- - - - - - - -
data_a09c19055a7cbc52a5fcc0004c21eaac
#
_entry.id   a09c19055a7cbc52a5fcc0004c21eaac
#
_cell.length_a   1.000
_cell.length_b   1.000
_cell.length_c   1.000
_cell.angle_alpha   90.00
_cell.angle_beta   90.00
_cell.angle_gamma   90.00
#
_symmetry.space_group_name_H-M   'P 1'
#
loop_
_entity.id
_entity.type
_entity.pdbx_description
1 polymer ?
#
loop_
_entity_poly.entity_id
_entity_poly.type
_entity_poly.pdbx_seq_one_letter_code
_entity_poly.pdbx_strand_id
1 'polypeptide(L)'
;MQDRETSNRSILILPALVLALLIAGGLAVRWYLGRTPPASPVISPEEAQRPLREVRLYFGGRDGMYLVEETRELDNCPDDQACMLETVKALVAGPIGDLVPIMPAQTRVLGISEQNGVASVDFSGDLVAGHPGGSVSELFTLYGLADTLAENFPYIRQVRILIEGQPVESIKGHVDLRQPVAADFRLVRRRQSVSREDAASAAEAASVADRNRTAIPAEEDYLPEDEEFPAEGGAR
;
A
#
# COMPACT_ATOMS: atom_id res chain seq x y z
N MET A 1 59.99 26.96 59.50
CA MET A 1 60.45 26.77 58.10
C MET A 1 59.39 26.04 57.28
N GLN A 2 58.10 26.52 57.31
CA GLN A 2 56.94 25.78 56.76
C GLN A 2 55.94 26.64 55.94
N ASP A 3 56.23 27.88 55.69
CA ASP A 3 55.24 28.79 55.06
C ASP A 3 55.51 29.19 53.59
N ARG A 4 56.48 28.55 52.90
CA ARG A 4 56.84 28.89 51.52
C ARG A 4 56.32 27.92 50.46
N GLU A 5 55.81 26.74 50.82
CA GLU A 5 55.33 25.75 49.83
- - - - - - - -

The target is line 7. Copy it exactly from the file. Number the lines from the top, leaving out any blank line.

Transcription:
_cell.length_c   1.000